Employer's suit against college intern is dismissed for "unclean hands" after spoliation default
Industrial Quick Search, Inc. and Meiresonne & Associates, Inc. sued their own employee, a two-month college intern named Christopher Terryn, arguing that he should pay the damages they incurred after being sued by Thomas Publishing Company for plagiarizing copyrighted materials. Thomas had secured a seven-figure judgment against Industrial and Meiresonne in New York, after the New York court concluded that they were guilty of spoliation for deliberately destroying key evidentiary documents. Terryn had testified that he was coached and directed by Industrial and Meiresonne to conduct the plagiarizing for commercial profit, and they turned the tables by filing suit against him in Michigan, seeking contribution or indemnification.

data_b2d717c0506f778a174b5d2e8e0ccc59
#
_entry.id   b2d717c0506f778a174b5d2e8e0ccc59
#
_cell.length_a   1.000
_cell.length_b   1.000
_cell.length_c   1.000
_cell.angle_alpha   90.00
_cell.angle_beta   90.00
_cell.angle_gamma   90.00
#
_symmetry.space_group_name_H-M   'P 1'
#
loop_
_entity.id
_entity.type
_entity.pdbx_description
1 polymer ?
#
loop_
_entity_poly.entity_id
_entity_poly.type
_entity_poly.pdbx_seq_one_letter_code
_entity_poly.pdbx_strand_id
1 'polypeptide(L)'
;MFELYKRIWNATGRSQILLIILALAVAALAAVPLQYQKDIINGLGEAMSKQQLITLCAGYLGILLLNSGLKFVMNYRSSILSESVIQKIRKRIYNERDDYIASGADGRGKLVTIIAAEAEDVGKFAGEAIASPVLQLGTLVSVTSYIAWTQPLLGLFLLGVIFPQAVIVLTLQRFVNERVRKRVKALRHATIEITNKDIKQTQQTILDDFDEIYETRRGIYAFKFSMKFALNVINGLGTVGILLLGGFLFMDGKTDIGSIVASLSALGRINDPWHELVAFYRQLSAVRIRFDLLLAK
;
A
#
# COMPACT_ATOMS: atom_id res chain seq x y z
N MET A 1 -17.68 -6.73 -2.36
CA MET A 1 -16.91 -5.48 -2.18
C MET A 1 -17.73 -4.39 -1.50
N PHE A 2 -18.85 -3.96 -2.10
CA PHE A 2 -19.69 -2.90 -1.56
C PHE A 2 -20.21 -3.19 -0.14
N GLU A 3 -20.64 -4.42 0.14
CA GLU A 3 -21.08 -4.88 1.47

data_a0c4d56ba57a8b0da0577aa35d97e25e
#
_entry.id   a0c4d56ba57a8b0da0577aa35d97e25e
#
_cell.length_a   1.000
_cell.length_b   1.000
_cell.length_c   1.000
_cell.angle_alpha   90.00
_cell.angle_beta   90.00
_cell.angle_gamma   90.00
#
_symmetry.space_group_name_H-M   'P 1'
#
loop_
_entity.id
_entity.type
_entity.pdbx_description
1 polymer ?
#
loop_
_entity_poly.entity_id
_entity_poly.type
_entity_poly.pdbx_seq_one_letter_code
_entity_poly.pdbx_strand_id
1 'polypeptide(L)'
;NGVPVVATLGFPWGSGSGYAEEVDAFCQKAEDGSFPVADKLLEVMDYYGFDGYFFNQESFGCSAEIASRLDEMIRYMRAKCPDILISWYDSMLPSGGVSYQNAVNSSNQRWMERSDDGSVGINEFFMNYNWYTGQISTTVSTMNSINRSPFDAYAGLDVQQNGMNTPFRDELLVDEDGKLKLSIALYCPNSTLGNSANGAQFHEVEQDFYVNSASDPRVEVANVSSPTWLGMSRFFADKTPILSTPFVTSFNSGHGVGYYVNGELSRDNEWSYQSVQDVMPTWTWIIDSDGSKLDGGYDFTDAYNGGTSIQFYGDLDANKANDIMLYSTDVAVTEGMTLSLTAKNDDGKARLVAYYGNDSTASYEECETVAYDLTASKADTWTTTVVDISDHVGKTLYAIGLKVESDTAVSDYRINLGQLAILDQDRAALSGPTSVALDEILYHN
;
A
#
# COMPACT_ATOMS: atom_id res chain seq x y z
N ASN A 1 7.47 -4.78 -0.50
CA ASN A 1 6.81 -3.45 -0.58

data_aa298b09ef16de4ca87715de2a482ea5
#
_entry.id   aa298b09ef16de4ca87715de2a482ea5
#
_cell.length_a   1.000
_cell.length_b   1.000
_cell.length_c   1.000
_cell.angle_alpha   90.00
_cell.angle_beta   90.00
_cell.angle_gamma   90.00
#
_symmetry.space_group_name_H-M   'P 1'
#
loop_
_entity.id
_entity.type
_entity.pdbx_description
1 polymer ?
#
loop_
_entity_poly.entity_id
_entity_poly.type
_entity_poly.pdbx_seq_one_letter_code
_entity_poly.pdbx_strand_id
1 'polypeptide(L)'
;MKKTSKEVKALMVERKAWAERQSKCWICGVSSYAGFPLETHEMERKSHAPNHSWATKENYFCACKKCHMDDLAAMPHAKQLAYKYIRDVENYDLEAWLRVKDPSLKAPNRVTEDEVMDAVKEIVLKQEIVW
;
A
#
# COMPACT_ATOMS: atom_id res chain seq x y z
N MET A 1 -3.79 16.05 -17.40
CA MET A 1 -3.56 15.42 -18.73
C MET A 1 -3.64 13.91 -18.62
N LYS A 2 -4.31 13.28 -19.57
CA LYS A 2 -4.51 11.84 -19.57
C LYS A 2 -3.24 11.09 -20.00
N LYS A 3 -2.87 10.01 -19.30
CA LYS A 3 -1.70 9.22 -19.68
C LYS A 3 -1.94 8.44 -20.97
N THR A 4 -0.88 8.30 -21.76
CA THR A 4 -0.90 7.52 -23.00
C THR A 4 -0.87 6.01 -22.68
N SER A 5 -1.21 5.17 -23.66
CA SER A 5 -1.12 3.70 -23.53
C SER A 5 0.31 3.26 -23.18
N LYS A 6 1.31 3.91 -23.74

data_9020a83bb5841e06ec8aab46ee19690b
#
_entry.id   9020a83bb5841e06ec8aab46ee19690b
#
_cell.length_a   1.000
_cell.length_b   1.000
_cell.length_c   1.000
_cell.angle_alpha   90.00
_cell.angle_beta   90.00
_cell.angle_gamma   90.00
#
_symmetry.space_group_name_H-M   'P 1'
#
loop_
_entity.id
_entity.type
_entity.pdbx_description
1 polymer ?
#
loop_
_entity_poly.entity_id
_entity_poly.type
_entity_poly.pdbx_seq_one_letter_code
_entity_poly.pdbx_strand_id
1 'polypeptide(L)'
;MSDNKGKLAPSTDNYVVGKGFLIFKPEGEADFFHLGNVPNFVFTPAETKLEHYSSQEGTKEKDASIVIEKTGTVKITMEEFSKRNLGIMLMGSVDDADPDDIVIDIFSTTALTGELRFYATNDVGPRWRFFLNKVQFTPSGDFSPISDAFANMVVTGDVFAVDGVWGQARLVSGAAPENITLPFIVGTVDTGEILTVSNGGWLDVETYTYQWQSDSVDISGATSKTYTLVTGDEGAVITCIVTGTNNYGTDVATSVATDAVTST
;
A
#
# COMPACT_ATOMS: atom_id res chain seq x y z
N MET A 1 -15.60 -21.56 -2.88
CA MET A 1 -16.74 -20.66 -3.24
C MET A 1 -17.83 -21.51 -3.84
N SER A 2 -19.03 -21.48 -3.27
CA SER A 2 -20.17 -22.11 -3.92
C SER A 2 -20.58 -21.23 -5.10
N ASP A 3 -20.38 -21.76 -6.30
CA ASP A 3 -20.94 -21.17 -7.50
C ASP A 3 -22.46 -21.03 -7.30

The Court of Appeals dismissed the case against Terryn, holding that the terms of the New York default judgment were binding proof that Industrial and Meiresonne were guilty of wrongful conduct and therefore precluded from seeking damages arising out of their illegal actions. The judges also awarded actual and punitive sanctions against Industrial and Meiresonne, noting that theirs was a frivololous attempt to profit from their own wrong-doing.